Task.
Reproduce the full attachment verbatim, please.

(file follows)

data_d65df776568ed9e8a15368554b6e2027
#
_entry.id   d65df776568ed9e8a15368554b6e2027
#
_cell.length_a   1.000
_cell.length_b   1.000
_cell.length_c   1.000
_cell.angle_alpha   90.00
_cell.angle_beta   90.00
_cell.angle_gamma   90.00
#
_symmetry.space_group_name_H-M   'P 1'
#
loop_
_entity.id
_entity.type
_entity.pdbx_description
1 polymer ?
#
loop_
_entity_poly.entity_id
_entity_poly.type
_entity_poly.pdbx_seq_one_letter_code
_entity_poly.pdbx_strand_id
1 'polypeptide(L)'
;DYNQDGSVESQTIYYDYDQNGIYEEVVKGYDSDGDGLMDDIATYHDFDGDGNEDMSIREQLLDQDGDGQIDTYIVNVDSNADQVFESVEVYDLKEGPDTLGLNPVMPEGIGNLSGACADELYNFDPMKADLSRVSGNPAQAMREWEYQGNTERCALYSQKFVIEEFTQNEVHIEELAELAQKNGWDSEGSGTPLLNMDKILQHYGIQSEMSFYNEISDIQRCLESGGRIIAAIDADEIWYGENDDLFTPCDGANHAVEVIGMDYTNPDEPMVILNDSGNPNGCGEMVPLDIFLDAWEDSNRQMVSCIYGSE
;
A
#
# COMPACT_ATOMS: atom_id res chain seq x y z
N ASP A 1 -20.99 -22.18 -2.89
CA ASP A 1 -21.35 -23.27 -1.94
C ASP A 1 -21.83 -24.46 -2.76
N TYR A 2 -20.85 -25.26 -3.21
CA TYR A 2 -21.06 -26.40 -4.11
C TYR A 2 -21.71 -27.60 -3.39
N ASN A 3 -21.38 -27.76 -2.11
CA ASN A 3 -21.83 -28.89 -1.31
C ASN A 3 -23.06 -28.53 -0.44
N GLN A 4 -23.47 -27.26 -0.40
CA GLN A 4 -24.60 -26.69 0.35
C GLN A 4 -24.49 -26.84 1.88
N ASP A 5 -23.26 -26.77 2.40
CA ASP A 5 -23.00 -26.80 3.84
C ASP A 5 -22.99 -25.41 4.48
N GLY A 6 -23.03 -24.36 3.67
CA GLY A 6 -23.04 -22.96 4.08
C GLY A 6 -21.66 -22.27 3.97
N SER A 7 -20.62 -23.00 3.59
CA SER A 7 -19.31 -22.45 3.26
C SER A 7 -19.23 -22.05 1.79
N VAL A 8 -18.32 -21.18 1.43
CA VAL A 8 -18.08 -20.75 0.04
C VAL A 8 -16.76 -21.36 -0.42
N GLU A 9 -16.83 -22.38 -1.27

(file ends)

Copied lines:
data_d65df776568ed9e8a15368554b6e2027
#
_entry.id   d65df776568ed9e8a15368554b6e2027
#
_cell.length_a   1.000
_cell.length_b   1.000
_cell.length_c   1.000
_cell.angle_alpha   90.00
_cell.angle_beta   90.00
_cell.angle_gamma   90.00
#
_symmetry.space_group_name_H-M   'P 1'
#
loop_
_entity.id
_entity.type
_entity.pdbx_description
1 polymer ?
#
loop_
_entity_poly.entity_id
_entity_poly.type
_entity_poly.pdbx_seq_one_letter_code
_entity_poly.pdbx_strand_id
1 'polypeptide(L)'
;DYNQDGSVESQTIYYDYDQNGIYEEVVKGYDSDGDGLMDDIATYHDFDGDGNEDMSIREQLLDQDGDGQIDTYIVNVDSNADQVFESVEVYDLKEGPDTLGLNPVMPEGIGNLSGACADELYNFDPMKADLSRVSGNPAQAMREWEYQGNTERCALYSQKFVIEEFTQNEVHIEELAELAQKNGWDSEGSGTPLLNMDKILQHYGIQSEMSFYNEISDIQRCLESGGRIIAAIDADEIWYGENDDLFTPCDGANHAVEVIGMDYTNPDEPMVILNDSGNPNGCGEMVPLDIFLDAWEDSNRQMVSCIYGSE
;
A
#
# COMPACT_ATOMS: atom_id res chain seq x y z
N ASP A 1 -20.99 -22.18 -2.89
CA ASP A 1 -21.35 -23.27 -1.94
C ASP A 1 -21.83 -24.46 -2.76
N TYR A 2 -20.85 -25.26 -3.21
CA TYR A 2 -21.06 -26.40 -4.11
C TYR A 2 -21.71 -27.60 -3.39
N ASN A 3 -21.38 -27.76 -2.11
CA ASN A 3 -21.83 -28.89 -1.31
C ASN A 3 -23.06 -28.53 -0.44
N GLN A 4 -23.47 -27.26 -0.40
CA GLN A 4 -24.60 -26.69 0.35
C GLN A 4 -24.49 -26.84 1.88
N ASP A 5 -23.26 -26.77 2.40
CA ASP A 5 -23.00 -26.80 3.84
C ASP A 5 -22.99 -25.41 4.48
N GLY A 6 -23.03 -24.36 3.67
CA GLY A 6 -23.04 -22.96 4.08
C GLY A 6 -21.66 -22.27 3.97
N SER A 7 -20.62 -23.00 3.59
CA SER A 7 -19.31 -22.45 3.26
C SER A 7 -19.23 -22.05 1.79
N VAL A 8 -18.32 -21.18 1.43
CA VAL A 8 -18.08 -20.75 0.04
C VAL A 8 -16.76 -21.36 -0.42
N GLU A 9 -16.83 -22.38 -1.27